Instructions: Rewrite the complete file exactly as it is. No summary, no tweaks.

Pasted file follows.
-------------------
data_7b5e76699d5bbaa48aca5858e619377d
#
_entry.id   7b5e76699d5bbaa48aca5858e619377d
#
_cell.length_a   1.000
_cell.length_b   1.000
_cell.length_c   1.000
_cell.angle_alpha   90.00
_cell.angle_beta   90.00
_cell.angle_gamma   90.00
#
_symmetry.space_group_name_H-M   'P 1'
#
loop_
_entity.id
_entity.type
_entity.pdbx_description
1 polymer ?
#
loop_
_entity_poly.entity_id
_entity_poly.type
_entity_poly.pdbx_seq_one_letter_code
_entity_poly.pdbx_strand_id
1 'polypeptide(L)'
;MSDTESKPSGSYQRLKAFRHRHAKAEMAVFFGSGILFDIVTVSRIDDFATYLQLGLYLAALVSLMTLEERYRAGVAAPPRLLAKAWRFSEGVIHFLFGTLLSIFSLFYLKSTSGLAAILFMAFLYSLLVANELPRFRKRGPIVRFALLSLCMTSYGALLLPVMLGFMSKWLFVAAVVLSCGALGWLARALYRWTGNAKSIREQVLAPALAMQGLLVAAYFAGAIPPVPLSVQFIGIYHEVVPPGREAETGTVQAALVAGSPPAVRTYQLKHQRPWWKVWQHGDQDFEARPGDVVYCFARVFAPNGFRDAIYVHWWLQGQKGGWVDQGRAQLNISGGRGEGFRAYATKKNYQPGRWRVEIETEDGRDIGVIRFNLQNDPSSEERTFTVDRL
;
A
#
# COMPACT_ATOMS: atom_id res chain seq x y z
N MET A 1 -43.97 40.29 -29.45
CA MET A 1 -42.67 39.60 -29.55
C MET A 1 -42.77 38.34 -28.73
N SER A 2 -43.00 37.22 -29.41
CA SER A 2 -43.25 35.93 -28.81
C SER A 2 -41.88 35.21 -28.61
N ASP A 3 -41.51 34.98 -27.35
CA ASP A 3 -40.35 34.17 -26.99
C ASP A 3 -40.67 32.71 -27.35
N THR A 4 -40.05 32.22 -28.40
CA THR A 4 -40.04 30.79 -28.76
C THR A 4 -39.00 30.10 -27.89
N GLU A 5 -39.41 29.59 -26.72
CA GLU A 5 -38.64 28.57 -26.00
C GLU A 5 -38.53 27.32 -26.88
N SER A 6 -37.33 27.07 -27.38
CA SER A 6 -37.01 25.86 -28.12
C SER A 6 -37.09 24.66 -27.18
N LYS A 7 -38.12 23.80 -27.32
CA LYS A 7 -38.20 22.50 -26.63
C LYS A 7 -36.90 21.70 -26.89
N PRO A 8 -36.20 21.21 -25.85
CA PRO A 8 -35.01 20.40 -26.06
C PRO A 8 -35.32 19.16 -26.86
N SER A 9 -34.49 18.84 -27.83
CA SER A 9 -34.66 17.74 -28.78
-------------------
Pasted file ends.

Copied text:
data_7b5e76699d5bbaa48aca5858e619377d
#
_entry.id   7b5e76699d5bbaa48aca5858e619377d
#
_cell.length_a   1.000
_cell.length_b   1.000
_cell.length_c   1.000
_cell.angle_alpha   90.00
_cell.angle_beta   90.00
_cell.angle_gamma   90.00
#
_symmetry.space_group_name_H-M   'P 1'
#
loop_
_entity.id
_entity.type
_entity.pdbx_description
1 polymer ?
#
loop_
_entity_poly.entity_id
_entity_poly.type
_entity_poly.pdbx_seq_one_letter_code
_entity_poly.pdbx_strand_id
1 'polypeptide(L)'
;MSDTESKPSGSYQRLKAFRHRHAKAEMAVFFGSGILFDIVTVSRIDDFATYLQLGLYLAALVSLMTLEERYRAGVAAPPRLLAKAWRFSEGVIHFLFGTLLSIFSLFYLKSTSGLAAILFMAFLYSLLVANELPRFRKRGPIVRFALLSLCMTSYGALLLPVMLGFMSKWLFVAAVVLSCGALGWLARALYRWTGNAKSIREQVLAPALAMQGLLVAAYFAGAIPPVPLSVQFIGIYHEVVPPGREAETGTVQAALVAGSPPAVRTYQLKHQRPWWKVWQHGDQDFEARPGDVVYCFARVFAPNGFRDAIYVHWWLQGQKGGWVDQGRAQLNISGGRGEGFRAYATKKNYQPGRWRVEIETEDGRDIGVIRFNLQNDPSSEERTFTVDRL
;
A
#
# COMPACT_ATOMS: atom_id res chain seq x y z
N MET A 1 -43.97 40.29 -29.45
CA MET A 1 -42.67 39.60 -29.55
C MET A 1 -42.77 38.34 -28.73
N SER A 2 -43.00 37.22 -29.41
CA SER A 2 -43.25 35.93 -28.81
C SER A 2 -41.88 35.21 -28.61
N ASP A 3 -41.51 34.98 -27.35
CA ASP A 3 -40.35 34.17 -26.99
C ASP A 3 -40.67 32.71 -27.35
N THR A 4 -40.05 32.22 -28.40
CA THR A 4 -40.04 30.79 -28.76
C THR A 4 -39.00 30.10 -27.89
N GLU A 5 -39.41 29.59 -26.72
CA GLU A 5 -38.64 28.57 -26.00
C GLU A 5 -38.53 27.32 -26.88
N SER A 6 -37.33 27.07 -27.38
CA SER A 6 -37.01 25.86 -28.12
C SER A 6 -37.09 24.66 -27.18
N LYS A 7 -38.12 23.80 -27.32
CA LYS A 7 -38.20 22.50 -26.63
C LYS A 7 -36.90 21.70 -26.89
N PRO A 8 -36.20 21.21 -25.85
CA PRO A 8 -35.01 20.40 -26.06
C PRO A 8 -35.32 19.16 -26.86
N SER A 9 -34.49 18.84 -27.83
CA SER A 9 -34.66 17.74 -28.78